The plight of our polluted oceans hits you upside the head on Ambergris Caye, the largest island in Belize.
This idyllic little island is mostly traveled by golf cart, which you can rent in many places in the small main town of San Pedro. The water is crystal aquamarine. The fishing is great, and beachside restaurants will cook your delicious catch.
But take a morning walk along the shore outside of a well-tended property and you will have to carefully pick your way around masses of garbage washed up on the beach.
The Belize Barrier Reef Reserve System is about half a mile off the east side of the island. It is the longest barrier reef in the Western Hemisphere and the second longest in the world.
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To the east of the Barrier Reef are three separate atoll reefs. There is also a fourth atoll reef, Banco Chinchorro, just to the north in Mexican waters. They all provide for wonderful diving.
We’re told that the prevailing winds blow all kinds of flotsam and garbage into the reef system and eventually to the beach outside your Ambergris Caye bungalow. So the trash dumped into the ocean from cruise ships and other islands – and really all over this part of the world – winds up on these shores. It’s heartbreaking in such an ideal setting.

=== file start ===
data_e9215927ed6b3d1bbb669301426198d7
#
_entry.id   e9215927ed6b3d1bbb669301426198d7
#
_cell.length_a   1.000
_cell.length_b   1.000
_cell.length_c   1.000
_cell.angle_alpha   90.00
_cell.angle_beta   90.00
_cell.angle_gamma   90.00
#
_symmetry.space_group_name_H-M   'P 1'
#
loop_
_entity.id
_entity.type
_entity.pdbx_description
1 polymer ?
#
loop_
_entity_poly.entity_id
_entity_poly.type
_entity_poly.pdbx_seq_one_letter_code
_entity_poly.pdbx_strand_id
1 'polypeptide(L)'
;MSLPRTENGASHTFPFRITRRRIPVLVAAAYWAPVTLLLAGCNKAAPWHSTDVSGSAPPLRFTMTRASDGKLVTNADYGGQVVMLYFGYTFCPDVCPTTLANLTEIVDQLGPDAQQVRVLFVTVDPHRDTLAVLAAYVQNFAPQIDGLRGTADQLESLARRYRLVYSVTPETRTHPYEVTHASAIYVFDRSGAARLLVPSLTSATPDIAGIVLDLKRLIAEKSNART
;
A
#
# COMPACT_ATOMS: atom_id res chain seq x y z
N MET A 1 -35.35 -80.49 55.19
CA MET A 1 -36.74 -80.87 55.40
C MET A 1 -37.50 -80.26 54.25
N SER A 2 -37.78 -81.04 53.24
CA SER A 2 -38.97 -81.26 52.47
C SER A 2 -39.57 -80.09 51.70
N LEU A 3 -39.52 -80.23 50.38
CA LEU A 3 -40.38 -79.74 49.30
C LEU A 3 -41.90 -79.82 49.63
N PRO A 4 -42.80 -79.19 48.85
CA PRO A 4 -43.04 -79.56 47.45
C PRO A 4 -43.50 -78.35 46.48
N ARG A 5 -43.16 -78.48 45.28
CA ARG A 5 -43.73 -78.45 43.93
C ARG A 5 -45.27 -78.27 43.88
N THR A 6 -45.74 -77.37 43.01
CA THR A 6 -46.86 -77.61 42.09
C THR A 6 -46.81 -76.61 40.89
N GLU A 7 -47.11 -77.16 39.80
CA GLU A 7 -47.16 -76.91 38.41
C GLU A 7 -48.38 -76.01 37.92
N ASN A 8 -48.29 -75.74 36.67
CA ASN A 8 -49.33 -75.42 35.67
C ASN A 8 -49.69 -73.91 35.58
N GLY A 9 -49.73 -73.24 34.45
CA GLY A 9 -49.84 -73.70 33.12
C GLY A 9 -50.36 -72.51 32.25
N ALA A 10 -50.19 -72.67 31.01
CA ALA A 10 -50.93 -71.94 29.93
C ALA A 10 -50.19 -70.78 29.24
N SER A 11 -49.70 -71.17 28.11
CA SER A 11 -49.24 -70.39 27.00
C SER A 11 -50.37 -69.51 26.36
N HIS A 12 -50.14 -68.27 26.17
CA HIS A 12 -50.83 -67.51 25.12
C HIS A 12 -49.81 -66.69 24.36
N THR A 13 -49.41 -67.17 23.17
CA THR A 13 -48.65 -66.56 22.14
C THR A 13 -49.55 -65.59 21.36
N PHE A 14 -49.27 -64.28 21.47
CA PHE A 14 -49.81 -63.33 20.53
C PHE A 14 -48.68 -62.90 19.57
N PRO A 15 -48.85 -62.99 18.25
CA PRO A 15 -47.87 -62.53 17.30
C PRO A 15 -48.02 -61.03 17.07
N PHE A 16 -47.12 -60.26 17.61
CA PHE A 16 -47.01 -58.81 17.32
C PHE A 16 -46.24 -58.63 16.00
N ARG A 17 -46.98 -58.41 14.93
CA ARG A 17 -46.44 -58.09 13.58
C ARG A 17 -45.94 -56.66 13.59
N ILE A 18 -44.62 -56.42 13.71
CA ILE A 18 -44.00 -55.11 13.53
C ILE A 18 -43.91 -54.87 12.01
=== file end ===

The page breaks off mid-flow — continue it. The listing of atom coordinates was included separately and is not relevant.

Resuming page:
But despite this, the caye is a laid back slice of paradise.
Adam goes fishing with our traveling friends one day, taken by a local guy on a small boat out among some marshy areas along the shoreline, then out to the reef area. They come back with a large catch that the boat captain expertly fillets at the dock. The bar and restaurant next door to our condo complex grills the fish in a variety of spices and we have a fantastic lunch with our friends.
Most nights here we stick close to the condo, taking our golf cart to visit one of the many beachside restaurants dotting the shore. Some of them are spectacular, including an authentic Thai restaurant that is not shy about the spices.
On a Thursday night we venture in to San Pedro for a popular local tradition, the Chicken Drop at Wahoo’s Lounge.
This event is gambling on where a chicken will poop. You place a bet on which square on a large fenced-in board the chicken will poop. The crowd is largely local and is dense and intense, with people hollering and carrying on to try to get the chicken to drop a load when it nears their number.
Animal rights activists would probably freak out about this practice, though it is clear these birds are very well fed and probably very well sedated.
In our visit, a little girl of maybe 7 or 8 years old takes a shine to Lori and soon they are laughing together in the noisy crowd. We try to talk with the girl’s family, who we gather are visiting from the Belize mainland. But their English is as bad as our Spanish and the volume of the gamblers makes the talking pointless.
After a couple rounds of the drop in which we don’t win, we have had enough. As we depart, Lori hands the fistful of our remaining betting tickets – maybe containing a winner for later in the night – to the little girl and her mother. They look delighted and thank us profusely.
And as we roll back to the condo in a gold cart taxi, we realize yelling at a chicken has been the most strenuous thing we have done all week.